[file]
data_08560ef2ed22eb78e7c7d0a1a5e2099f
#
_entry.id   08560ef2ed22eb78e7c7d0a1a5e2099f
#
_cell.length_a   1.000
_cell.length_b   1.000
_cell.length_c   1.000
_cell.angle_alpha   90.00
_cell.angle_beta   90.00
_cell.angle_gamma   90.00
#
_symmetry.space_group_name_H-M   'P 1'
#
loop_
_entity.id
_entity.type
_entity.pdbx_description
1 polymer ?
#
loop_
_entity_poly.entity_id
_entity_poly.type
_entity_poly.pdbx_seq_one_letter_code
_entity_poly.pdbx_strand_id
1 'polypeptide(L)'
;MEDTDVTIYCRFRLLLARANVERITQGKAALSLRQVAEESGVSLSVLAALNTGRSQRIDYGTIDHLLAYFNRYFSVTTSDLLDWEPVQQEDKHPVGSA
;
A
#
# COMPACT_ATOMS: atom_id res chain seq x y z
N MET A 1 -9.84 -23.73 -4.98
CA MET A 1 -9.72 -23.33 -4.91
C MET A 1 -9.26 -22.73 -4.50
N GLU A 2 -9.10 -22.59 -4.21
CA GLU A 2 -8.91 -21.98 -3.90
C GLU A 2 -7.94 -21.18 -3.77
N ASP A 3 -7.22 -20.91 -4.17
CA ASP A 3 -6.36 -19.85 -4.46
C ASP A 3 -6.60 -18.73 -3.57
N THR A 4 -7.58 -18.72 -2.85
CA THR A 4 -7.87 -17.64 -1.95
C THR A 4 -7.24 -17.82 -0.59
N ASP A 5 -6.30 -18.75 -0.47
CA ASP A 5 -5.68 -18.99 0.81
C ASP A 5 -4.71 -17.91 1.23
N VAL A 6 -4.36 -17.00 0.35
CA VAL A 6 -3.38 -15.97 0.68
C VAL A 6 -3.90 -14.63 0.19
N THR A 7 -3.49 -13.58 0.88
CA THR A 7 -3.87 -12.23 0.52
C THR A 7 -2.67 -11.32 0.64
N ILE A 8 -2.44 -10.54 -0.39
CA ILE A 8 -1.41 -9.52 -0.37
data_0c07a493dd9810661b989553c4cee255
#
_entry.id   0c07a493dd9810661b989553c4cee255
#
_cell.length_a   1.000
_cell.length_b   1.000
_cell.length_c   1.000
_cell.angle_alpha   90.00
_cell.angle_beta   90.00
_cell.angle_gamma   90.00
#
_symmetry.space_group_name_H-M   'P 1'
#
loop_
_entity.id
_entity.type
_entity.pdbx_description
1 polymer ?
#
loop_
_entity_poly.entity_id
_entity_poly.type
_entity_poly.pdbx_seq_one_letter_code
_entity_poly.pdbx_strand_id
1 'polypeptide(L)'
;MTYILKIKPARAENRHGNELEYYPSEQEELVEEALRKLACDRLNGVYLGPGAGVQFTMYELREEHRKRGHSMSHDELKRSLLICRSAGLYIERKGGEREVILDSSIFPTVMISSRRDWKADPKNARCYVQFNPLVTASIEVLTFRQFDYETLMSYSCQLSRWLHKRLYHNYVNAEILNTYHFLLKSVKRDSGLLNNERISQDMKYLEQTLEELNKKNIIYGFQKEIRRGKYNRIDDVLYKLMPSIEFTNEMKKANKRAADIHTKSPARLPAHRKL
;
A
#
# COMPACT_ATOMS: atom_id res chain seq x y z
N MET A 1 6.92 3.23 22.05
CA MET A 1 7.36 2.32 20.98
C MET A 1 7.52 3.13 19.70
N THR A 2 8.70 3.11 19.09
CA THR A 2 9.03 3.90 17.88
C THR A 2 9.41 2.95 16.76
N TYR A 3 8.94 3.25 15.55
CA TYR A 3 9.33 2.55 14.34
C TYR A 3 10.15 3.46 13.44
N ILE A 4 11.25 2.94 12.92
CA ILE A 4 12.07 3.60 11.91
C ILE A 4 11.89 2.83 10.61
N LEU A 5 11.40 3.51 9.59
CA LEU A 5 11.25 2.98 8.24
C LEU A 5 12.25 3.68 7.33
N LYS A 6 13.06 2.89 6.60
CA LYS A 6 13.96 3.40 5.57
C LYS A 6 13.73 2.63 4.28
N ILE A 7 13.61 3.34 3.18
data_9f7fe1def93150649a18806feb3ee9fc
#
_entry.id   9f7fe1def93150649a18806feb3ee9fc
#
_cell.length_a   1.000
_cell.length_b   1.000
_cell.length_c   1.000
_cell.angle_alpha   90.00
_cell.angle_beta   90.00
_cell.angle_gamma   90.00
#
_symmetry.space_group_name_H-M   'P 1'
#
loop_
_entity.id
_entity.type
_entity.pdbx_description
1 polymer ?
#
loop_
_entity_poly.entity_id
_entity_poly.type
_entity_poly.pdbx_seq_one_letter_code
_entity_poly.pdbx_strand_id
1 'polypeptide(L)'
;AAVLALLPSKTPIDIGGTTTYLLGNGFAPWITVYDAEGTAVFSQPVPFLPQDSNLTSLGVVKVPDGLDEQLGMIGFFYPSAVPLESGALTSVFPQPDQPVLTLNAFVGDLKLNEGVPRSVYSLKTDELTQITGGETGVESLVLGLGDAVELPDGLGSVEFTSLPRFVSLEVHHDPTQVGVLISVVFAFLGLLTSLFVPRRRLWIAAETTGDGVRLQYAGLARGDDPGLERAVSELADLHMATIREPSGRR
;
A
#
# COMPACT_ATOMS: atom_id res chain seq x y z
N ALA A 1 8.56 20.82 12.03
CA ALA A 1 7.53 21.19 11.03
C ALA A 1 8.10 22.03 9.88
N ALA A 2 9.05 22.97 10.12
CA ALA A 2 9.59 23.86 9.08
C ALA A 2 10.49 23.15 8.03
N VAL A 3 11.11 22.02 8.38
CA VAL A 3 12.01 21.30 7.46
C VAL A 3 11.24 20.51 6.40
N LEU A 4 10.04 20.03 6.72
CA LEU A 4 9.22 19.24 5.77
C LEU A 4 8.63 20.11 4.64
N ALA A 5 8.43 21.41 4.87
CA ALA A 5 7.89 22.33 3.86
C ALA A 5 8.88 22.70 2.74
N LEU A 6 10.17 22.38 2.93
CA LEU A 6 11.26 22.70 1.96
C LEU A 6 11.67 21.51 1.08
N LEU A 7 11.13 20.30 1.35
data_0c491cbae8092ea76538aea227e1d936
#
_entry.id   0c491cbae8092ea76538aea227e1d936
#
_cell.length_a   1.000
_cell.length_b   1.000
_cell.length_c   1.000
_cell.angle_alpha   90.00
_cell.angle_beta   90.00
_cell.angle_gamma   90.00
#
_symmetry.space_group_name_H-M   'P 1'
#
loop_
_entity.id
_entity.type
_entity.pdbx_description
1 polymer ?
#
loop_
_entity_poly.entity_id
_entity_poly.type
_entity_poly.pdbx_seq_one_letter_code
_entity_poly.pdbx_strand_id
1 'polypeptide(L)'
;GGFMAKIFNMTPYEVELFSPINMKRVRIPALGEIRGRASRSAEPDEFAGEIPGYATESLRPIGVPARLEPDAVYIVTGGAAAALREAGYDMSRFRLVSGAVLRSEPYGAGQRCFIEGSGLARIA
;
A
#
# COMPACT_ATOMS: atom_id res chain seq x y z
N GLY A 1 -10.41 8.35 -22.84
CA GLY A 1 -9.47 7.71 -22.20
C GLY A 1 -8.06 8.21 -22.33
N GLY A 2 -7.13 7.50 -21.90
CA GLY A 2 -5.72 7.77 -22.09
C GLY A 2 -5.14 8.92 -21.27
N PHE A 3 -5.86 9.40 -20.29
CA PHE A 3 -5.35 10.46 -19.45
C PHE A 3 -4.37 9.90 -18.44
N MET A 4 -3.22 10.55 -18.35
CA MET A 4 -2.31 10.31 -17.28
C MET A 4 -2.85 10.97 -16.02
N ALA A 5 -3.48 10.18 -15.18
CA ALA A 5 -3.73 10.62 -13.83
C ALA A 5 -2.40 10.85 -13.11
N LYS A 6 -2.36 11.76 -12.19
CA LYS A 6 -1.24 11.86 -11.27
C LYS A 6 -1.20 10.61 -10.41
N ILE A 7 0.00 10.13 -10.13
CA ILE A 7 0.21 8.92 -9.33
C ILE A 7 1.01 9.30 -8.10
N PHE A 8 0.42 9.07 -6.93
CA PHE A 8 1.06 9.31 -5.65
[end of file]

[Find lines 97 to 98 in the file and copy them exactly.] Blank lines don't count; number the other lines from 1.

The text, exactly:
CA LEU A 5 11.25 2.98 8.24
C LEU A 5 12.25 3.68 7.33